Original review featured on the Doha Film Institute website.
Curtis (Michael Shannon) is a loving family man working hard to provide a decent life for his wife and deaf child. When he starts to experience vivid dreams and apocalyptic hallucinations, he worries that he may be suffering from a mental illness.
Looking for rational and concrete answers, Curtis takes refuge in science: psychoanalytic books, research and ultimately therapy. He unexpectedly visits his mother to ask about her diagnosis with schizophrenia, which he may be suffering from. His brain is grasping at a medical reality, but the urge to protect his loved ones grows in him like a disease. He must make sure his family can stand strong against the most ferocious of storms.
Torn between scientific reality and an interpretation of these visions he can’t ignore, Curtis finds himself building an expensive shelter in order to protect his family from an apocalyptic storm. His behavior threatens to alienate him from those he loves the most.
The prelude of the film is a succession of surreal events as perceived by Curtis himself: brown-colored rain, constant storms and weird-acting animals. Our perception of reality, like Curtis’, is suddenly shattered when we realize that no one else can see what he sees. Now the signs are crawling to his bed in the form of nightmares, leaving him restless, confused and completely unfocused.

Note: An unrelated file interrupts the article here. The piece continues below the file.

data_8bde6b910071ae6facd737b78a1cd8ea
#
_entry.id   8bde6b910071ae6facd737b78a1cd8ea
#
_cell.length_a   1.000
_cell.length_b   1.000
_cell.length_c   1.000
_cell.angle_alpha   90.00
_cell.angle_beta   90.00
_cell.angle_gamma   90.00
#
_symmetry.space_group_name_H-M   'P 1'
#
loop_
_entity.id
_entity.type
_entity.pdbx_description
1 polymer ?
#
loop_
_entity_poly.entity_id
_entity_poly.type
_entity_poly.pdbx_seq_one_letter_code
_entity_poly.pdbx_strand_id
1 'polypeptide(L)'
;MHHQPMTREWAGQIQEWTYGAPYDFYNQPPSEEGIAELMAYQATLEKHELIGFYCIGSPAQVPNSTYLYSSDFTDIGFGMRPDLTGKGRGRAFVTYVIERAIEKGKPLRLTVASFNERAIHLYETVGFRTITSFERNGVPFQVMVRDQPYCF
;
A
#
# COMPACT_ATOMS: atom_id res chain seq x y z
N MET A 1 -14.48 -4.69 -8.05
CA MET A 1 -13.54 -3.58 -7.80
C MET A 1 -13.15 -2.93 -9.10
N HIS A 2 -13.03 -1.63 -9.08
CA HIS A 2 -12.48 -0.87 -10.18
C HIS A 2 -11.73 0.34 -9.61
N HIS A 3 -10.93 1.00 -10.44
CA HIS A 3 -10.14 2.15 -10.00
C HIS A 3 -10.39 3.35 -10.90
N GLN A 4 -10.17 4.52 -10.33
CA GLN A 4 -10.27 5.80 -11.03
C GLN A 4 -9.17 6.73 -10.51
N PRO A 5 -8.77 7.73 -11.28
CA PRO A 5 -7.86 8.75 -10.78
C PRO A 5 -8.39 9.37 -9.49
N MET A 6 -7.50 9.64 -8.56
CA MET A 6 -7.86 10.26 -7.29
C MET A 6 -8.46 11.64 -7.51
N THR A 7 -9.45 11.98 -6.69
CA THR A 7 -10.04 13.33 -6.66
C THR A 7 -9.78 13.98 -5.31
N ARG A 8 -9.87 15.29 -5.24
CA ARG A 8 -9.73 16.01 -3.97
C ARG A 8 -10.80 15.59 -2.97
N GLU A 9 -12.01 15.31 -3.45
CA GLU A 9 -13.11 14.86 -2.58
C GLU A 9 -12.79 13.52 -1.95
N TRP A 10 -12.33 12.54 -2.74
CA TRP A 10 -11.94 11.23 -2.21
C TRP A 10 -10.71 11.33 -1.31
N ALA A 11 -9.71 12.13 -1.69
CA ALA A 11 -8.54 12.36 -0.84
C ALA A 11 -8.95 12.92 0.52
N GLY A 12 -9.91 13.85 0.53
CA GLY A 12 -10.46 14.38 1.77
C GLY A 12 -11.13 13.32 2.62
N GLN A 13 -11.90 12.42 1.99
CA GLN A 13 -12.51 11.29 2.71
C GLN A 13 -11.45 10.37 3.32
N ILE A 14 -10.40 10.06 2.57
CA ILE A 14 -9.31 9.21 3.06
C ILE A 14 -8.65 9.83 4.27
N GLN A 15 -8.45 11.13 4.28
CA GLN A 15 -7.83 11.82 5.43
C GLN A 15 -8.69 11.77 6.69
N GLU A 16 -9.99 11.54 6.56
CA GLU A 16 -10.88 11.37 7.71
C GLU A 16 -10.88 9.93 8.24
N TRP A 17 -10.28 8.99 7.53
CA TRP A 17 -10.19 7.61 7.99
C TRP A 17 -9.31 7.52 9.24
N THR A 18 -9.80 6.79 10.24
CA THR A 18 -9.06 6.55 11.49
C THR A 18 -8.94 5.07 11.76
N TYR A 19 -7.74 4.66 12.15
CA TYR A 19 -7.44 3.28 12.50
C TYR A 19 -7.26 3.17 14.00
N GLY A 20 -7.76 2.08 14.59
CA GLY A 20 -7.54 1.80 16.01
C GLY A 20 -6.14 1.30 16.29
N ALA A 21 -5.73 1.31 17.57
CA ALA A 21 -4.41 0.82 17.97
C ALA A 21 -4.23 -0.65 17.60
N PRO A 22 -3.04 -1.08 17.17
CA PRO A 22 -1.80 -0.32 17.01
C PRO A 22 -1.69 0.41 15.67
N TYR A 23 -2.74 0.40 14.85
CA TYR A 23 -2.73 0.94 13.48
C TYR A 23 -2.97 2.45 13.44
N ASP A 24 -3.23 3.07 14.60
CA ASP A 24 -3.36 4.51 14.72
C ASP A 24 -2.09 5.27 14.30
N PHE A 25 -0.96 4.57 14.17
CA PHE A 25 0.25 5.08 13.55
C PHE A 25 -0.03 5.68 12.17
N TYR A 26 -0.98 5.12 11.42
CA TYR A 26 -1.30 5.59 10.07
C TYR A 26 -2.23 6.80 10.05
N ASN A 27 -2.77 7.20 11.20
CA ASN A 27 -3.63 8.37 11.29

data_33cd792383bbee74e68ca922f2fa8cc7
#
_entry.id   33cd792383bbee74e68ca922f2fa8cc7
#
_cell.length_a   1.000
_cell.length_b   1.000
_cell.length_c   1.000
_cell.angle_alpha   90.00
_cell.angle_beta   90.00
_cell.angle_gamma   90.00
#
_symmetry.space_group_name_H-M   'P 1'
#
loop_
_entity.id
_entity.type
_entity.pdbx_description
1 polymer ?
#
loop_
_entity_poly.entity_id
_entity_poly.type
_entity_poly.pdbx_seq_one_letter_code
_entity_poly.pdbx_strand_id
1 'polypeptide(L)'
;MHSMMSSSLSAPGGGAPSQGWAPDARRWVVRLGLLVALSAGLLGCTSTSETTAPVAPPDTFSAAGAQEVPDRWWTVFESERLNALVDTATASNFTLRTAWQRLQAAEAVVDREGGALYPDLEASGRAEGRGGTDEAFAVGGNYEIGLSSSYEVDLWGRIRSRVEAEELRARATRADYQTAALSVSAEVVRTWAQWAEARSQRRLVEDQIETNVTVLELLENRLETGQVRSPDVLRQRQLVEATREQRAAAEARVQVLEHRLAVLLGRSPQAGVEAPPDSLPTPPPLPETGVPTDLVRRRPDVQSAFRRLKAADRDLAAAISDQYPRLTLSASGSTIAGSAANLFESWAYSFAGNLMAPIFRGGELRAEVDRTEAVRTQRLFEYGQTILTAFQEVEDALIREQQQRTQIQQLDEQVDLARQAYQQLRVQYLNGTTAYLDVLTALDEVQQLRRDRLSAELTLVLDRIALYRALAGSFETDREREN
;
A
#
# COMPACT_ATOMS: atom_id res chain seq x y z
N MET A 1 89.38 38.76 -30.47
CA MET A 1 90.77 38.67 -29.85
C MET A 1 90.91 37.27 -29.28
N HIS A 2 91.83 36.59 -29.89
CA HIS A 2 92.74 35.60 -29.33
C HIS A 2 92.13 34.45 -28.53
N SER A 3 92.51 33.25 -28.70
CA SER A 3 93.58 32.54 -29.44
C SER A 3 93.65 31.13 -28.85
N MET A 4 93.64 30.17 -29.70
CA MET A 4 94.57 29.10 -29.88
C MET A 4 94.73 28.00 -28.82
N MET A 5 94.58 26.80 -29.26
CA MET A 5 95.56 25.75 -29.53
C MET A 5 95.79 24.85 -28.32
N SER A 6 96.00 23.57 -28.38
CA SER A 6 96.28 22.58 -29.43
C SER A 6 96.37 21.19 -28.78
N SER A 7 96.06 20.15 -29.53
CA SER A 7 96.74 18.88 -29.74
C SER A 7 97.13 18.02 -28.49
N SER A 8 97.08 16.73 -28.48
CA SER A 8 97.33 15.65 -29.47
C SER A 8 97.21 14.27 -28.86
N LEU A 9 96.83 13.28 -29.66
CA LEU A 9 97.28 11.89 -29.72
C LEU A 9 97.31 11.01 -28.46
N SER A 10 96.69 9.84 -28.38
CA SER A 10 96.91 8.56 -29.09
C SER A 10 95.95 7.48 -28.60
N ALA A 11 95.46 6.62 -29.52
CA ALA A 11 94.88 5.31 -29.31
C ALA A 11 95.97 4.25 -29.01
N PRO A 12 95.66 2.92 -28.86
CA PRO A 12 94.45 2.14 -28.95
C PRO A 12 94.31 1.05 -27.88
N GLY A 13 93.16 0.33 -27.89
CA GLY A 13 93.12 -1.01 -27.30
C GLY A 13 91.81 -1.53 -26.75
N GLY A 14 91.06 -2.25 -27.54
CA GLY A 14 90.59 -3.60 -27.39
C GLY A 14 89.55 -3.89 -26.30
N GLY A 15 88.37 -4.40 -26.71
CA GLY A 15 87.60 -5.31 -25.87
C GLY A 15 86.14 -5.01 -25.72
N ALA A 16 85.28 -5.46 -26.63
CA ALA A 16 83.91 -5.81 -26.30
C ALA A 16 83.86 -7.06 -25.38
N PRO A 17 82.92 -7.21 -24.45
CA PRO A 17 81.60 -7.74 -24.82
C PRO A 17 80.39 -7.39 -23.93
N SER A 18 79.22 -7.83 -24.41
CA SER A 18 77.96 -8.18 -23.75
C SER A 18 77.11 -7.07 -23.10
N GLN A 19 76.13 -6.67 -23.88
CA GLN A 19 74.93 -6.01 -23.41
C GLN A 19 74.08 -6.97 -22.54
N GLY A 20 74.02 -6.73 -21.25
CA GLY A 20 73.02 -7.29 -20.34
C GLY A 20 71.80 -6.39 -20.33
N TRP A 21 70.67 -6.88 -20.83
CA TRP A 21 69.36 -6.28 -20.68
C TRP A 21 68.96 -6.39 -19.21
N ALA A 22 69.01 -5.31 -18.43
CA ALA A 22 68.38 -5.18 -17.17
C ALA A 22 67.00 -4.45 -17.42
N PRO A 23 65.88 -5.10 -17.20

The sky becomes a lead character, with a symbolic cinematography which is clearly of metaphorical significance. The repetitions, beautifully shot, with different nuances each time are aesthetic and disturbing; interpreting what goes in Curtis’ psyche. All he understands from this experience is that he needs to protect his family. These codes, only seen by him, prove once more a la Tarkovsky how nature can become an integral character in understanding what goes beyond what we see, beyond the dialogue.
The film triggers interesting points on the meaning of family, the responsibilities laid upon each member and the struggles between the instinct of protection and the pressure to face the greatest dangers of apocalyptic scales.
‘Take Shelter’ is the second feature for Jeff Nichols, a masterpiece of visual poetry and a reflection on life through dreams and symbols. He has created a mood crafted like a rare piece of music, with a crescendo to a unique experience of a hallucination-thriller with philosophical dimensions. Michael Shannon and Jessica Chastain (Tree of Life, The Help) implement his vision with a pair of outstanding performances.
The film will be playing in Doha starting Tuesday the 8th of May, and if you’re looking for an insightful experience make sure to book your tickets now. For more information click here.